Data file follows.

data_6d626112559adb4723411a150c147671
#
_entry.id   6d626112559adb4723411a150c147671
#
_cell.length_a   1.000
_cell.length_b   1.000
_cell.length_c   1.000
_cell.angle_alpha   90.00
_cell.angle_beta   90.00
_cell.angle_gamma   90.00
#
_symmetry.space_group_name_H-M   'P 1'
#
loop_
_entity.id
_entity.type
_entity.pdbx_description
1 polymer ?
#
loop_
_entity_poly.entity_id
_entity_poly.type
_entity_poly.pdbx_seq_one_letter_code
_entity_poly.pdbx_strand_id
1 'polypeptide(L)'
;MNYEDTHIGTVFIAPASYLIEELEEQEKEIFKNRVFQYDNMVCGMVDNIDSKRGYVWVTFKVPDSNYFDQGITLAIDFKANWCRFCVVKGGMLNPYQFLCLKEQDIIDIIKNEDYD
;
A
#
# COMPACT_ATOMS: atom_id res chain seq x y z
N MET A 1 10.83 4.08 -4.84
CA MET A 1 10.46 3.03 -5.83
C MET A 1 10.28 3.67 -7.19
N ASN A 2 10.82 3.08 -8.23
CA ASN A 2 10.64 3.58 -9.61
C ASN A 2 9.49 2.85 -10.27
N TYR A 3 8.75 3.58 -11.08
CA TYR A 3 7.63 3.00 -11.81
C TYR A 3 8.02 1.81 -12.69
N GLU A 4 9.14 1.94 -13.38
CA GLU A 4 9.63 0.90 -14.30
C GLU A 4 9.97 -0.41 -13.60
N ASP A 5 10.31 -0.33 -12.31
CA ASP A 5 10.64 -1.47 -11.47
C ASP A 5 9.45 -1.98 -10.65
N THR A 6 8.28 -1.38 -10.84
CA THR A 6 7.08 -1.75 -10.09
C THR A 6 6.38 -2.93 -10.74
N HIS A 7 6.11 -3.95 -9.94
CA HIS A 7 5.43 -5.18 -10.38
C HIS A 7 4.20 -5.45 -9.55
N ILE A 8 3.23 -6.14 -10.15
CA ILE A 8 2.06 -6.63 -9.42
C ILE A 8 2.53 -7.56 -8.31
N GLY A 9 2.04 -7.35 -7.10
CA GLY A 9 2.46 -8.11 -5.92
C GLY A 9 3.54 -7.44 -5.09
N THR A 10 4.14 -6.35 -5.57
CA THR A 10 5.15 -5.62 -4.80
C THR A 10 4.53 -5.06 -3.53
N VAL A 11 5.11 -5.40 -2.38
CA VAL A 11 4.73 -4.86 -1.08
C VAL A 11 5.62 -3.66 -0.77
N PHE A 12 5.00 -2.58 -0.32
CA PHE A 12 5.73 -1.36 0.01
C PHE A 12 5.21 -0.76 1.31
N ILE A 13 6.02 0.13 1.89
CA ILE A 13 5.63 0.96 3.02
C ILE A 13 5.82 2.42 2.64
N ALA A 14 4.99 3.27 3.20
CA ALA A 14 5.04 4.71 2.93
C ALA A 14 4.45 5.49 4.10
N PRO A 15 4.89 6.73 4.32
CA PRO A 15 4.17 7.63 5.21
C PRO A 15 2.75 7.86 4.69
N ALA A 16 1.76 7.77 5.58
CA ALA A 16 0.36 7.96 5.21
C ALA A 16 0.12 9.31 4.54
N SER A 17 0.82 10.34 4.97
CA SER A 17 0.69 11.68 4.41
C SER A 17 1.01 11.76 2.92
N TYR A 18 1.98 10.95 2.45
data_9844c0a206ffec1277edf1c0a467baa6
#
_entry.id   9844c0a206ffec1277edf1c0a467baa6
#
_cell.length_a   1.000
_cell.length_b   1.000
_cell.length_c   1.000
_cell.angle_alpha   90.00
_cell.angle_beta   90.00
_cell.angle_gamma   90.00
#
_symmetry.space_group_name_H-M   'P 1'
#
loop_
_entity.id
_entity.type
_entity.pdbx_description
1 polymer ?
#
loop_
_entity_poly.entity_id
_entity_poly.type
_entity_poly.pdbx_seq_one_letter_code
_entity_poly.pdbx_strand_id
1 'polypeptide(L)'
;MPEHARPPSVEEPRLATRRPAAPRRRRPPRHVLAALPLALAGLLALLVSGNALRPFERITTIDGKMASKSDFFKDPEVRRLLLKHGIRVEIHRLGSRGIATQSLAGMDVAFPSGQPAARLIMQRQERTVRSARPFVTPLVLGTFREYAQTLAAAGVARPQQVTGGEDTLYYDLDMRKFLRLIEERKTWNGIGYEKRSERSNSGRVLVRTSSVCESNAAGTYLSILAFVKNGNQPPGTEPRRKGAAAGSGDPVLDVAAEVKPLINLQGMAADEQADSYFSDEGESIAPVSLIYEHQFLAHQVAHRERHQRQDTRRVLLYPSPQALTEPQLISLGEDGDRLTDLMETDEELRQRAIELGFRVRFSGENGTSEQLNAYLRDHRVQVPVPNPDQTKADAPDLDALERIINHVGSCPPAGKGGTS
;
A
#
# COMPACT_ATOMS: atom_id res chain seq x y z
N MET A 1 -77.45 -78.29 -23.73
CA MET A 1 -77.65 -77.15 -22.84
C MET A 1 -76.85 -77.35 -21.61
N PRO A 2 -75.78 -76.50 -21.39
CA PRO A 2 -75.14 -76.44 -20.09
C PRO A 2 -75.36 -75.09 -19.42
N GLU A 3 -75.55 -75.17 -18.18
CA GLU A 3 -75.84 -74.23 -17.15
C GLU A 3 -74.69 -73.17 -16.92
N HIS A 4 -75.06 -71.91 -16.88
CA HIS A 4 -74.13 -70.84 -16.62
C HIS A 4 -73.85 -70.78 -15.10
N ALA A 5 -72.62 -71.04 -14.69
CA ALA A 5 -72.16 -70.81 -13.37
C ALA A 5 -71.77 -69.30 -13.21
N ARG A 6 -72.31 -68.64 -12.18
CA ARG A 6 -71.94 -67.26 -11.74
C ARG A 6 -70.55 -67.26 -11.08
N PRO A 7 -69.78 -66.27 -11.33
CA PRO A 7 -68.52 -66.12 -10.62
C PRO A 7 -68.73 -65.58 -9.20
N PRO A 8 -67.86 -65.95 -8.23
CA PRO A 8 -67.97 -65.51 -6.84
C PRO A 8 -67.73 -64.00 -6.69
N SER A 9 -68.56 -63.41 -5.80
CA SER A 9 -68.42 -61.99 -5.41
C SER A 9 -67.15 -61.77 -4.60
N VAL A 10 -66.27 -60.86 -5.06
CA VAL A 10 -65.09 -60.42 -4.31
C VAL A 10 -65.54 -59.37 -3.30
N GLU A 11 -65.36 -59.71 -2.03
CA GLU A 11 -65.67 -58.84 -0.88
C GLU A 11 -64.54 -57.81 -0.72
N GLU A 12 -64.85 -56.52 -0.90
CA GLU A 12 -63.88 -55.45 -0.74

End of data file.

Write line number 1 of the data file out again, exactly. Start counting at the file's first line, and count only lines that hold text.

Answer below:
data_6d626112559adb4723411a150c147671